Objective: The purpose of this study is to investigate long-term changes in spinal sagittal balance after microsurgical decompression in lumbar canal stenosis (LCS).
Methods: Fifty-two patients who underwent microsurgical decompression for symptomatic single level L4/5 spinal canal stenosis at our hospital were included in the study. All patients had standing full spine radiographs taken preoperatively, 1 year postoperatively, and 5 years postoperatively. Spinal parameters including sagittal balance were measured from the obtained images. First, preoperative parameters were compared with 50 age-matched asymptomatic volunteers. Next, the parameters before and after surgery were compared to examine long-term changes.
Results: Sagittal vertical axis (SVA) was significantly increased in the LCS cases compared to the volunteers (P = 0.03). Postoperative lumbar lordosis (LL) was significantly increased (P = 0.03). Postoperative mean SVA decreased but the difference was not significant (P = 0.12). Although there was no correlation between preoperative parameters and the Japanese Orthopedic Association score, postoperative pelvic incidence (PI)-LL and pelvic tilt changes correlated with changes in Japanese Orthopedic Association score (PI-LL; P = 0.0001, pelvic tilt; P = 0.04). However, after 5 years of surgery, LL decreased and PI-LL increased (LL; P = 0.08, PI-LL; P = 0.03). Sagittal balance began to deteriorate but was not significant (P = 0.31). At 5 years postoperatively, 18 of 52 patients (34.6%) were found to have L3/4 adjacent segment disease. Cases with adjacent segment disease showed significantly worse SVA and PI-LL (SVA; P = 0.01, PI-LL; P < 0.01).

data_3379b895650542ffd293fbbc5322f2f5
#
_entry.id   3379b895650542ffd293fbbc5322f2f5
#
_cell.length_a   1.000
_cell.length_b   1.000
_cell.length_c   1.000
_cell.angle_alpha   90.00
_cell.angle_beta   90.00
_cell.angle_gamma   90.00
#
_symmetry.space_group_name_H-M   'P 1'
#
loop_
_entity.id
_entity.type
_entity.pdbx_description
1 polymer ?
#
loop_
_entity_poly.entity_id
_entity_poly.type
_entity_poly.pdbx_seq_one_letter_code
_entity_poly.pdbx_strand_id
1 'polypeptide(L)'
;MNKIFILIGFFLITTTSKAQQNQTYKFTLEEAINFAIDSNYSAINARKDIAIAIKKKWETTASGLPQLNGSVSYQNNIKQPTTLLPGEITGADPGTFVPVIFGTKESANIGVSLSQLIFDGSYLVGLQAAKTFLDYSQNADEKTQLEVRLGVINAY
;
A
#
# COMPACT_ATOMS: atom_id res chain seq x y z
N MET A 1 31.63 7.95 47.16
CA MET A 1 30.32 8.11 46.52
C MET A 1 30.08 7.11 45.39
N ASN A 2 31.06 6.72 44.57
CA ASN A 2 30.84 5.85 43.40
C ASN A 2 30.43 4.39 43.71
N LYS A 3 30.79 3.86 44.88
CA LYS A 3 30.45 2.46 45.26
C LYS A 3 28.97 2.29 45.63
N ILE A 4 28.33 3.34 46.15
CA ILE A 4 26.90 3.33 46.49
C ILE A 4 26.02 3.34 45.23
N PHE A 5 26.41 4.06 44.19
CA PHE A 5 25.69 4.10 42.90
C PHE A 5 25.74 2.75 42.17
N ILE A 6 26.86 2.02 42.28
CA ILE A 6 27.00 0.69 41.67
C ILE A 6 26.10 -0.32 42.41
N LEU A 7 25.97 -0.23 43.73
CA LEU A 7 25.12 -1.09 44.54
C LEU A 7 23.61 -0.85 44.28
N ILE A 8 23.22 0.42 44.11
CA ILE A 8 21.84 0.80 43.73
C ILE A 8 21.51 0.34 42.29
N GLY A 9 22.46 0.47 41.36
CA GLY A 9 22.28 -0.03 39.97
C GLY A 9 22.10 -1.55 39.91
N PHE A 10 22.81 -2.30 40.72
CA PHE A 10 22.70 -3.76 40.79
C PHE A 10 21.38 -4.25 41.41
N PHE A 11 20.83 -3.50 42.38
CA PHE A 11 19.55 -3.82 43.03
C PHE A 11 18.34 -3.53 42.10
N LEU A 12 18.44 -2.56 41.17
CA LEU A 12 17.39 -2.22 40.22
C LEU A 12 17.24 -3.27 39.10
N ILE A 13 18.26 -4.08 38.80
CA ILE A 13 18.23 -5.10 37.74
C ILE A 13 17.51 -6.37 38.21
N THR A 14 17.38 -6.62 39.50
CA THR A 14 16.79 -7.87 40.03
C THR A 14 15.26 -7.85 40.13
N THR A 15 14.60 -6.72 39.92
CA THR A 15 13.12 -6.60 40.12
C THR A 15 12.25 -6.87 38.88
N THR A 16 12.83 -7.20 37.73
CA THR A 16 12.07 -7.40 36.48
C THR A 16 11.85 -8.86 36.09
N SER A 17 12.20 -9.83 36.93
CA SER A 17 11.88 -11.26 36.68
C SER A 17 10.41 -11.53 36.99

Conclusions: In LCS, lumbar kyphosis improves and sagittal balance tends to improve after microsurgical decompression. However, after 5 years, adjacent intervertebral degeneration occurs more frequently and sagittal balance begins to deteriorate in about one third of cases.
Keywords: Lumbar spinal canal stenosis; Microsurgical decompression; Spinal sagittal balance.
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